There’s a common misconception that romance is dead. Well, I’m here to tell you that, in the plant world, it’s very much alive – in the unlikely form of the Petunia!
You might have read that in disbelief. After all, the Petunia is a bit of an everyday flower, how could that possibly be linked to love and stuff? But, did you know that Petunias can also symbolise the desire to spend time with someone because you find them peaceful and relaxing to be around? If that’s not an indication of love, I’m not sure what is! But, with AMORE™ QUEEN OF HEARTS you can actually SEE the love in every flower!
The history of the Petunia
Part of the Solanaceae family, the Petunia is a relative of a whole host of plants that you may not expect, from tobacco and tomato, to chillies and deadly nightshade.
The Petunia was discovered in the 1600s by Spanish explorers in South America. In the local language, the flower was called ‘Petun’, and it was actually considered ugly by natives. Can you believe that?? Nevertheless, the explorers brought a sample back to Spain. But it was generally ignored until around 300 years later, when more Spanish explorers were sent to Argentina, and sourced more samples of the plant. It’s like being in a meeting at work where everyone ignores your idea, and then does it a year later!
Anyway… it wasn’t long before breeders all over Europe had the same idea, and they began travelling to Argentina and crossing their own samples to achieve more colour variations and larger flowers. In 1932, Japanese breeders created the first consistently double flowered Petunia, which caused a real stir! Since then, breeders have been competing for the best, biggest and most colourful Petunias that can be created, whilst cementing it as a staple plant for patio containers and window boxes right across Europe!
How are Petunias bred?
It takes a keen eye to breed Petunias. Most modern day breeding focusses on F1 hybrids, this means that they are selectively bred by cross pollinating two parent plants. It can take a lot of work and expense to get it right.
With Petunias, breeders first select a plant that has desirable characteristics, then they repeatedly cross it with itself until they achieve a ‘pure’ line of plants that all have these desirable characteristics. If they repeat this same process with another Petunia, they can cross pollinate these ‘perfect’ plants, and create offspring that (hopefully) have both of the selected traits.
It’s not always successful, and sometimes breeders want more than two traits in a new variety, making the process even more complex.
The discovery of Petunia AMORE™ QUEEN OF HEARTS
Although many were seeing stripes in the petals of the plant, it took a different outlook to ‘read between the stripes’ and see the love-heart as this particular plant’s unique signature.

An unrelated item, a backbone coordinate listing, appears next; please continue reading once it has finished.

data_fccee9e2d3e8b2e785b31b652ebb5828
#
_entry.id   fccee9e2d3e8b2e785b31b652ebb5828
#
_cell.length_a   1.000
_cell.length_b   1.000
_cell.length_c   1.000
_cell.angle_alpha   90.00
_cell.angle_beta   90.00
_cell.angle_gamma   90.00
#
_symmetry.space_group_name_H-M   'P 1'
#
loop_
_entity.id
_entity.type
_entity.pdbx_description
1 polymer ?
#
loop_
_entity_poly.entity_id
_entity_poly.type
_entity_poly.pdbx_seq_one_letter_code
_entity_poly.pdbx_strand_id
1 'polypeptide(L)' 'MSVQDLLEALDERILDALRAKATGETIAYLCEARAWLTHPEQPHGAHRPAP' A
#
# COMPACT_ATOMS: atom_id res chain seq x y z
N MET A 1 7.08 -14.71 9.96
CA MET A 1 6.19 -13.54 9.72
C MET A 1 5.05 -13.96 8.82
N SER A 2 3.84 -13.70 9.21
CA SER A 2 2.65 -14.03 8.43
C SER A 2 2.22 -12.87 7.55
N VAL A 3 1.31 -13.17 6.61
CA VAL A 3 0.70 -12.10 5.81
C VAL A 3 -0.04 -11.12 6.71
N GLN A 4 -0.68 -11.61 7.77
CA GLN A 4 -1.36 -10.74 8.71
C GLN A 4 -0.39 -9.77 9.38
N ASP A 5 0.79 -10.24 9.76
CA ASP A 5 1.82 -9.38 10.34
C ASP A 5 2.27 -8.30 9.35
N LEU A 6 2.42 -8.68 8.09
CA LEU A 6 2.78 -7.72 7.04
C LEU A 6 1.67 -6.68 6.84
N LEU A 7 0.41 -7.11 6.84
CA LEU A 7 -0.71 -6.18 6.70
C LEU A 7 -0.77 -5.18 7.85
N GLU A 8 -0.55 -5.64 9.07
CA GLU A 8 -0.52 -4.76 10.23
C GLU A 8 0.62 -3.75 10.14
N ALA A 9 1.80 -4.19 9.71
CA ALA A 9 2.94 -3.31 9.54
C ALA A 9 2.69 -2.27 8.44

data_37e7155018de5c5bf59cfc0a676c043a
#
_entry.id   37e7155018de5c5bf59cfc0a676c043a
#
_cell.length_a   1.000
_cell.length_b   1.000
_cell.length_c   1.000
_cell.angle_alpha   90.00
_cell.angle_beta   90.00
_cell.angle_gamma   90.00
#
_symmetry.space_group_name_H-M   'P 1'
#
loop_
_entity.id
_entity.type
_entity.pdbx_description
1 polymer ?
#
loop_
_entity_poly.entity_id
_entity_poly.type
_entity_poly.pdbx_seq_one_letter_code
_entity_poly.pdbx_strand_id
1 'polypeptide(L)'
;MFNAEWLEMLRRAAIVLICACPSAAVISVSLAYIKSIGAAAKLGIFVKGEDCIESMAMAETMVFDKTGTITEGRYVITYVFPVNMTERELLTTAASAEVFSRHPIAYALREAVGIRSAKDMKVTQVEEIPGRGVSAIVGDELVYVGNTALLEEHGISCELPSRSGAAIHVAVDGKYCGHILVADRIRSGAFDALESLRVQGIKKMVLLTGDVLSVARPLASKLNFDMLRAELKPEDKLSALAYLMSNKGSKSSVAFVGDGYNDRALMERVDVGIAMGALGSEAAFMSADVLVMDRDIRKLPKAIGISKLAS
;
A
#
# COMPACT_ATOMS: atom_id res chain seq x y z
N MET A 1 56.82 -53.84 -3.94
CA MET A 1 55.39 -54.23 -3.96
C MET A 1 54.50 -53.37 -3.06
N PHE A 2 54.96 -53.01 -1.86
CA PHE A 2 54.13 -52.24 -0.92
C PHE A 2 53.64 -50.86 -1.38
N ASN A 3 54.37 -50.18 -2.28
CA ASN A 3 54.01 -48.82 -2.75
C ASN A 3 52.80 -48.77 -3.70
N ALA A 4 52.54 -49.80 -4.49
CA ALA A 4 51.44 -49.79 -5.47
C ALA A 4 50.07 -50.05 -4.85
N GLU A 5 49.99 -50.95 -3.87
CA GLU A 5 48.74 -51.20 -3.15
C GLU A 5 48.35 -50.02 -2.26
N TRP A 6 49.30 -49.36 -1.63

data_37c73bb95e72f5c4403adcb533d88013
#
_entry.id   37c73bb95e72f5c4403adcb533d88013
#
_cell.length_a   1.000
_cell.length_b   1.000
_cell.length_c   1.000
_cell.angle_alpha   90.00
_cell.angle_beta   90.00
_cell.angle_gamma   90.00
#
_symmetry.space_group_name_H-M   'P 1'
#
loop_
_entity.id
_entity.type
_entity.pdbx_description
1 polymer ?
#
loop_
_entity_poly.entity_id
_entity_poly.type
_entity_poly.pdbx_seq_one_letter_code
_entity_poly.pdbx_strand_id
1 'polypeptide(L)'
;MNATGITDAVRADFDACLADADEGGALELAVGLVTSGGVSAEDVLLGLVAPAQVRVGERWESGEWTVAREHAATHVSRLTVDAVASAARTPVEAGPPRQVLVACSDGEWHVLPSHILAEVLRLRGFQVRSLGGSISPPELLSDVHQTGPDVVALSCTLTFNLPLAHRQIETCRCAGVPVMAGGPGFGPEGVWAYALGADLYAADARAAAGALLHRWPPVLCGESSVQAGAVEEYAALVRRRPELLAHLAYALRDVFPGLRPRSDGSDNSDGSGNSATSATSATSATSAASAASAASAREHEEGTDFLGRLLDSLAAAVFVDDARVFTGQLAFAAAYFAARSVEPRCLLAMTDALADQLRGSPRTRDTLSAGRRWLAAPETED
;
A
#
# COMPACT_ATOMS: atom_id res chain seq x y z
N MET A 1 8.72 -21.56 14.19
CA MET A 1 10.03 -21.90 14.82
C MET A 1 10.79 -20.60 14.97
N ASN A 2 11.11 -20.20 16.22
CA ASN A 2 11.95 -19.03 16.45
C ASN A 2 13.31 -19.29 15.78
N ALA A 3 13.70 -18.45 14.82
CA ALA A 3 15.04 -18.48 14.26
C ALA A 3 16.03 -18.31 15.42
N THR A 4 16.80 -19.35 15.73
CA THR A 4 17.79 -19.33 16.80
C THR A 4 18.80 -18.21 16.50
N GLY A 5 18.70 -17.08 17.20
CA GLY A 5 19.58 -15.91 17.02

Why are Petunias so popular?
Petunias are popular with gardeners year on year for several reasons:
- They’re easy to care for. Aside from a sprinkle of water and a rich feed every now and then, Petunias don’t need much attention. They’re relatively drought tolerant plants too. So if you’re a keen traveller, your elected plant carer will only have to water them every few days during your absence!
- They come in a range of colours, almost every colour of the rainbow I reckon! Petunias are available in red, pink, white, purple, burgundy, and almost-black shades (although the latter is rare). These flowers can also be obtained with patterned flowers; shapes can include stars, hearts, veins and much more!
- They flower dramatically and range in habits from mounded to trailing. They’re perfect for use as bedding plants, in pots, in window boxes and in hanging baskets.
- They repel pests. Petunias are said to repel tomato hornworms, aphids, leafhoppers, squash bugs, and asparagus beetles from having a chomp at your plants.
- They attract pollinators. While not being as attractive to bees as other flowers, they also attract hawk moths and hummingbirds (depending on your location). Of course, extra pollinators in the garden is great for booting our fruit and veg crops too!
An alternative Valentine’s gift
Not only is the Petunia AMORE™ QUEEN OF HEARTS a more discreet and unique profession of your love – it’s a longer lasting gift, too. A bouquet of cut roses last, at most, a couple of weeks. However, a baby Petunia AMORE™ QUEEN OF HEARTS can be handed to your loved one, grown on to flower into the summer, spreading love all along the way!
Would you buy these flowers as an alternative Valentine’s Day gift? Let me know in the comments section!
You can also listen the The Plant Based Podcast’s special episode asking two plant companies how they create new varieties (including Danziger, creator of the Petunia AMORE™ QUEEN OF HEARTS). Listen here.
Michael has been involved with gardening and plants since he was just five years old. He is a self-professed Plant Geek, and was listed in the Sunday Times top 20 most influential people in the gardening world, thanks to his plant hunter role at Thompson & Morgan.
Michael was responsible for new plant introductions such as the Egg and Chips plant and the FuchsiaBerry and keeps busy travelling the world in search of new plants as well as lecturing worldwide, including stints in Japan. He is very active on social media – so why not give him a follow at @mr_plantgeek or Facebook – and writes a plant-focused Substack called Grow This, Not That.